This means you will either need accomplices or the second grave isn’t for you. The entire interpretation changes. And the true nature of Confucius emerges as a lethal, cold-blooded killer. Don’t just take out your enemy. Take out his friend or a family member likely to avenge him. Do it in twos. You’ll be glad you dug the graves ahead of time. Then at least you’ll have a good story to confess.

So It’s the end of October now and I think I’m going to vote for Hillary, even though I have my reservations. I’ve seen too many lousy politicians come and go to consider the alternatives. But the harder thing will be what to say to Theo. I’ve changed a lot in these last six years. I’m not sure how I could possibly explain, in an email, the twists and turns my life has taken since I left Denver in that rented van. If Albert Leek is right, confessions make you into either a fool or a suspect. And I suppose what I’ve written here will do both. But it’s something. And it’s all true, as well as I recall it. Would you believe it? And believing, would you hear me out if my name were Indrid Cold?


Blame the Drugs

Today, there was flooding in London. I was supposed to be there. But because I have no cartilage in my knees, I often wake up in agony on barometrically improvident days. Dark days of lying on the bed, focusing on my breathing. Days in which it’s hard to think, much less write. Days of codeine and jasmine tea and misanthropy. Walking from room to room is difficult and leaving the house is out of the question when I’m feeling like this and Port Meadow is up to 22C with 95% humidity.

Strangely, this never happened when I was living in Bangkok, one of the hottest, most humid places on the planet. Only here in the UK will the muscles in my legs tighten overnight, pulling the bones of my knees into each other, slowly, like a form of medieval torture. As with most manifestations of extreme pain, the experience transcends words. Maybe if I brushed up on my German, I could describe it. German seems like a good language for articulating suffering. At my current level of fluency, I can only say things about rain: schließlich, regnet es auf der Wiese. Or something like that. Maybe that’s all I need.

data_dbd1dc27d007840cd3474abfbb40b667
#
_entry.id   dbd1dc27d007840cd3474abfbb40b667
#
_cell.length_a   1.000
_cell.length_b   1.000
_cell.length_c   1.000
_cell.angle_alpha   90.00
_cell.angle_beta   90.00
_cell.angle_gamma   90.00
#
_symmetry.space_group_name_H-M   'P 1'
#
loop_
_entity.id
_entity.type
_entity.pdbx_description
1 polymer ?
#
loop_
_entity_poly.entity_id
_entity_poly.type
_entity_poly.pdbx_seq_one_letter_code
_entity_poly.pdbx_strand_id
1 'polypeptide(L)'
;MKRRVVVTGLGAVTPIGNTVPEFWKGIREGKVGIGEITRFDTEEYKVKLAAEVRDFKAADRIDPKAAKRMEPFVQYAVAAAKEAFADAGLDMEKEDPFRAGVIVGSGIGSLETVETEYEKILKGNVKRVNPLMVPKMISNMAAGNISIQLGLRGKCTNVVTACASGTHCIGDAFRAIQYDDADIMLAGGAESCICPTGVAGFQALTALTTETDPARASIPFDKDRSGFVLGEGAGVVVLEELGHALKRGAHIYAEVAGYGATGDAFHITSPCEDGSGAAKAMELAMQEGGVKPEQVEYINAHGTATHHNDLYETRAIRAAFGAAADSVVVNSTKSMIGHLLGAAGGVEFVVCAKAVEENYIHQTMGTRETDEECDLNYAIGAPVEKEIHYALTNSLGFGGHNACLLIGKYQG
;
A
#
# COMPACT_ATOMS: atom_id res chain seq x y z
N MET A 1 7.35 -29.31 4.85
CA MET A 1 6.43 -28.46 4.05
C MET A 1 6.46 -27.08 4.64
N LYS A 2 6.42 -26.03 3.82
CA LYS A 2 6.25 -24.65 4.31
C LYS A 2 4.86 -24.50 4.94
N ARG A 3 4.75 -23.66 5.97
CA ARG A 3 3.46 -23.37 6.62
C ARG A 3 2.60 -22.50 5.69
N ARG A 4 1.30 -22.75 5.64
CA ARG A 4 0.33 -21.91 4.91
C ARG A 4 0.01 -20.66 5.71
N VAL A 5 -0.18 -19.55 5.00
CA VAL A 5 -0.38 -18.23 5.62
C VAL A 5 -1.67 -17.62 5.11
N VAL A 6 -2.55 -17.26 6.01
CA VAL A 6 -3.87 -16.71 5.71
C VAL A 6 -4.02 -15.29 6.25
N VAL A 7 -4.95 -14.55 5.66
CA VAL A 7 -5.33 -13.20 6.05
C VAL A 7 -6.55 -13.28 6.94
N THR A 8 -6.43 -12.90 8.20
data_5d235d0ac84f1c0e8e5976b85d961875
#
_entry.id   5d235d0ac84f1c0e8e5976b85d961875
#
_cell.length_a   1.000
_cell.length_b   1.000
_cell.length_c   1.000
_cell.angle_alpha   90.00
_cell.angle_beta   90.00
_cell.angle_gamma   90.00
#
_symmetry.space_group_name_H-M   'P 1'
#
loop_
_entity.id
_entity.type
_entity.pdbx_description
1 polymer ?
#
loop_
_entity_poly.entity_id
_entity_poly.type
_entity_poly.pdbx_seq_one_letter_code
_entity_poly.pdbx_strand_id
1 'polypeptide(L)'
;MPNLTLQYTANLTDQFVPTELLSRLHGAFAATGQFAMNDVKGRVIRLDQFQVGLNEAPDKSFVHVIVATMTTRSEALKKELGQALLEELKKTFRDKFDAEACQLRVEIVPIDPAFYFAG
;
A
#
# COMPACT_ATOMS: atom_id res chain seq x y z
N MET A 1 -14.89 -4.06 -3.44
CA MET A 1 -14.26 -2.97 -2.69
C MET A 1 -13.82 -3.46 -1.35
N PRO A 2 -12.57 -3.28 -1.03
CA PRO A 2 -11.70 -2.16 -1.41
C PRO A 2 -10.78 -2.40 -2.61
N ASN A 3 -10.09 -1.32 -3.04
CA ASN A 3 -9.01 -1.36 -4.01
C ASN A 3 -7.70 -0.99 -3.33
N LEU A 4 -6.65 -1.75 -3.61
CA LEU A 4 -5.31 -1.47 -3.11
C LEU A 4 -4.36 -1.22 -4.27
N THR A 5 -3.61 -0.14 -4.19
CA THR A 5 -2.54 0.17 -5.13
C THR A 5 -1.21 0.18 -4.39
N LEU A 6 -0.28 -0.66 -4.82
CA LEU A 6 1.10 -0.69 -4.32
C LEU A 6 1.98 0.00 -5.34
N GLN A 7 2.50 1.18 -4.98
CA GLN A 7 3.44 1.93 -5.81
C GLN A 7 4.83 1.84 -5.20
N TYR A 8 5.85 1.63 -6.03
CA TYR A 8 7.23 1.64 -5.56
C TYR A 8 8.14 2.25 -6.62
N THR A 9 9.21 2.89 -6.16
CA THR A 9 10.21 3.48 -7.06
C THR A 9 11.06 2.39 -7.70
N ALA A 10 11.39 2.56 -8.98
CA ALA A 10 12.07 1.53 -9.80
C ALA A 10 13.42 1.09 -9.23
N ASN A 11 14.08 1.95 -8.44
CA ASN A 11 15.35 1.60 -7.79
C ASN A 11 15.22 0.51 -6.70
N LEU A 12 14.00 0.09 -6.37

This condition has been going on regularly since 2003 when an orthopedic specialist gave me the option of surgery (resulting in no more pain but having to walk with a cane for the rest of my life) or occasional pain and my normal range of functionality on all the other days. I chose the second option, of course, which I still think was right. But goddamn, son, it hurts.

It’s a shame she won’t live – but then again, who does?

So it’s late afternoon. I’ve been trying to get meaningful writing done all day and a personal blog post is as good as it’s going to get. Lots of painkillers, tea, and sheer meanness seem to have worked such that I can at least get these words down. Lord knows I can’t allow a day to pass without producing some kind of manifesto, story, novel segment, editorial, white paper, or media rant. But, sitting here in my bathrobe, feeling like I’ve been put to the question by the town fathers for leading a black mass in the woods, I’m close to just dosing up, crawling back into bed, and moaning myself to sleep.

Nevertheless, I’ve been thinking. I know. Bad idea in my current state of mind. Still, I keep seeing the image of Deckard and Rachael making out in Deckard’s apartment, which admits of no rational explanation other than I associate rain, flooding, and climate change with the Blade Runner aesthetic. Blame PD James and Alfonso Cuarón for linking those together in my head via Children of Men.

Anyway, Blade Runner‘s about halfway over and Rachael’s been sitting at Deckard’s piano, talking about her dreams. And we feel bad for her because even though she’s sensitive and beautiful, we suspect she’s just some high-end Real Girl noir sexbot insinuated into Deckard’s life to distract him from the real nefarious shit that is likely going down over at the Tyrell Corporation. And every time I watch the movie, I read the moment they kiss in a different way.

Sometimes, I read it as Deckard giving in to the illusion. He knows she’s a replicant and doesn’t really care at that point because they’re both lost souls in a world where the distinction between natural and artificial has ceased to have any meaning—so forget about the fact that you’re lost and come over here.

Sometimes, I read it as Rachael giving in to the illusion that what she’s feeling for him is more than just an algorithm written into her synthetic gray matter by proto-Elon Musk Eldon Tyrell. Giving in because she wants to and maybe wanting is enough or everything.

And yes, if we look at that scene after reading Through a Scanner Darkly, we will have an emotional meltdown because Philip K. Dick was no fool and he understood something when he wrote:

But the actual touch of her lingered, inside his heart. That remained. In all the years of his life ahead, the long years without her, with never seeing her or hearing from her or knowing anything about her, if she was alive or happy or dead or what, that touch stayed locked within him, sealed in himself, and never went away.